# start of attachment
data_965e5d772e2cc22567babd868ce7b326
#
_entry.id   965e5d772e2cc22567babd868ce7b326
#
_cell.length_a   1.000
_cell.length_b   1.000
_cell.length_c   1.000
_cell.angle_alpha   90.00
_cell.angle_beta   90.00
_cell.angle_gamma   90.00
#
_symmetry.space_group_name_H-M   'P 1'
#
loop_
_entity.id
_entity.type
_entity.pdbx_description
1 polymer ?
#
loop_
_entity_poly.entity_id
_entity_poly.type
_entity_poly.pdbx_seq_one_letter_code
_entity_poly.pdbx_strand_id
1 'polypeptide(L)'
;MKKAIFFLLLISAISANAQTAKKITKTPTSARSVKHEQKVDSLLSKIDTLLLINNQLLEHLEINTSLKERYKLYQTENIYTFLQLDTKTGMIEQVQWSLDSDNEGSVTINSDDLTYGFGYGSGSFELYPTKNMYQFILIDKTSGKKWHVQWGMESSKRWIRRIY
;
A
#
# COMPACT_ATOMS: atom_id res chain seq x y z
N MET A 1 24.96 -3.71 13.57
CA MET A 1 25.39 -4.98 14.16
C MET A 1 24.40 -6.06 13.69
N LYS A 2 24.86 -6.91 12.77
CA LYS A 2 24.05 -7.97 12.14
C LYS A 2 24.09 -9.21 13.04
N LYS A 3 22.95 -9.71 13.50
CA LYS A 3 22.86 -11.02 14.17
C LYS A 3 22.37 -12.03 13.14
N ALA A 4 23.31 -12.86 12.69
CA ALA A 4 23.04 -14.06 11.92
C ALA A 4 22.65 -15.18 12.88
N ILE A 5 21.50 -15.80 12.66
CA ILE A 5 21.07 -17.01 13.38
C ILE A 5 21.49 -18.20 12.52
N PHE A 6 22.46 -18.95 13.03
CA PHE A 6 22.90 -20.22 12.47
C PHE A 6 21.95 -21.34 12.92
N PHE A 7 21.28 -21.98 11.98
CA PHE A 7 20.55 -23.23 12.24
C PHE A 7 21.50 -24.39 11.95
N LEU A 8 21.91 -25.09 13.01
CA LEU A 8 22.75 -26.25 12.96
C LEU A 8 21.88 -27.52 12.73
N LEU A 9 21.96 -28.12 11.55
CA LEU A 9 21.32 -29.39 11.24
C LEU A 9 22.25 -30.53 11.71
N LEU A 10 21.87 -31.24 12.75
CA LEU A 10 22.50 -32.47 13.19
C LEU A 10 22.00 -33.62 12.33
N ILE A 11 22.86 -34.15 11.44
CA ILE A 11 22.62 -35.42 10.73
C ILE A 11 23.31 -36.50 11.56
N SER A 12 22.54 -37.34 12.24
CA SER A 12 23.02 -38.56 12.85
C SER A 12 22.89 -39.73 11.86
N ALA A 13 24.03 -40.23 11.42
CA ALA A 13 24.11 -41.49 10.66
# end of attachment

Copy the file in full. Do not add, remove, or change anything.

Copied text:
data_965e5d772e2cc22567babd868ce7b326
#
_entry.id   965e5d772e2cc22567babd868ce7b326
#
_cell.length_a   1.000
_cell.length_b   1.000
_cell.length_c   1.000
_cell.angle_alpha   90.00
_cell.angle_beta   90.00
_cell.angle_gamma   90.00
#
_symmetry.space_group_name_H-M   'P 1'
#
loop_
_entity.id
_entity.type
_entity.pdbx_description
1 polymer ?
#
loop_
_entity_poly.entity_id
_entity_poly.type
_entity_poly.pdbx_seq_one_letter_code
_entity_poly.pdbx_strand_id
1 'polypeptide(L)'
;MKKAIFFLLLISAISANAQTAKKITKTPTSARSVKHEQKVDSLLSKIDTLLLINNQLLEHLEINTSLKERYKLYQTENIYTFLQLDTKTGMIEQVQWSLDSDNEGSVTINSDDLTYGFGYGSGSFELYPTKNMYQFILIDKTSGKKWHVQWGMESSKRWIRRIY
;
A
#
# COMPACT_ATOMS: atom_id res chain seq x y z
N MET A 1 24.96 -3.71 13.57
CA MET A 1 25.39 -4.98 14.16
C MET A 1 24.40 -6.06 13.69
N LYS A 2 24.86 -6.91 12.77
CA LYS A 2 24.05 -7.97 12.14
C LYS A 2 24.09 -9.21 13.04
N LYS A 3 22.95 -9.71 13.50
CA LYS A 3 22.86 -11.02 14.17
C LYS A 3 22.37 -12.03 13.14
N ALA A 4 23.31 -12.86 12.69
CA ALA A 4 23.04 -14.06 11.92
C ALA A 4 22.65 -15.18 12.88
N ILE A 5 21.50 -15.80 12.66
CA ILE A 5 21.07 -17.01 13.38
C ILE A 5 21.49 -18.20 12.52
N PHE A 6 22.46 -18.95 13.03
CA PHE A 6 22.90 -20.22 12.47
C PHE A 6 21.95 -21.34 12.92
N PHE A 7 21.28 -21.98 11.98
CA PHE A 7 20.55 -23.23 12.24
C PHE A 7 21.50 -24.39 11.95
N LEU A 8 21.91 -25.09 13.01
CA LEU A 8 22.75 -26.25 12.96
C LEU A 8 21.88 -27.52 12.73
N LEU A 9 21.96 -28.12 11.55
CA LEU A 9 21.32 -29.39 11.24
C LEU A 9 22.25 -30.53 11.71
N LEU A 10 21.87 -31.24 12.75
CA LEU A 10 22.50 -32.47 13.19
C LEU A 10 22.00 -33.62 12.33
N ILE A 11 22.86 -34.15 11.44
CA ILE A 11 22.62 -35.42 10.73
C ILE A 11 23.31 -36.50 11.56
N SER A 12 22.54 -37.34 12.24
CA SER A 12 23.02 -38.56 12.85
C SER A 12 22.89 -39.73 11.86
N ALA A 13 24.03 -40.23 11.42
CA ALA A 13 24.11 -41.49 10.66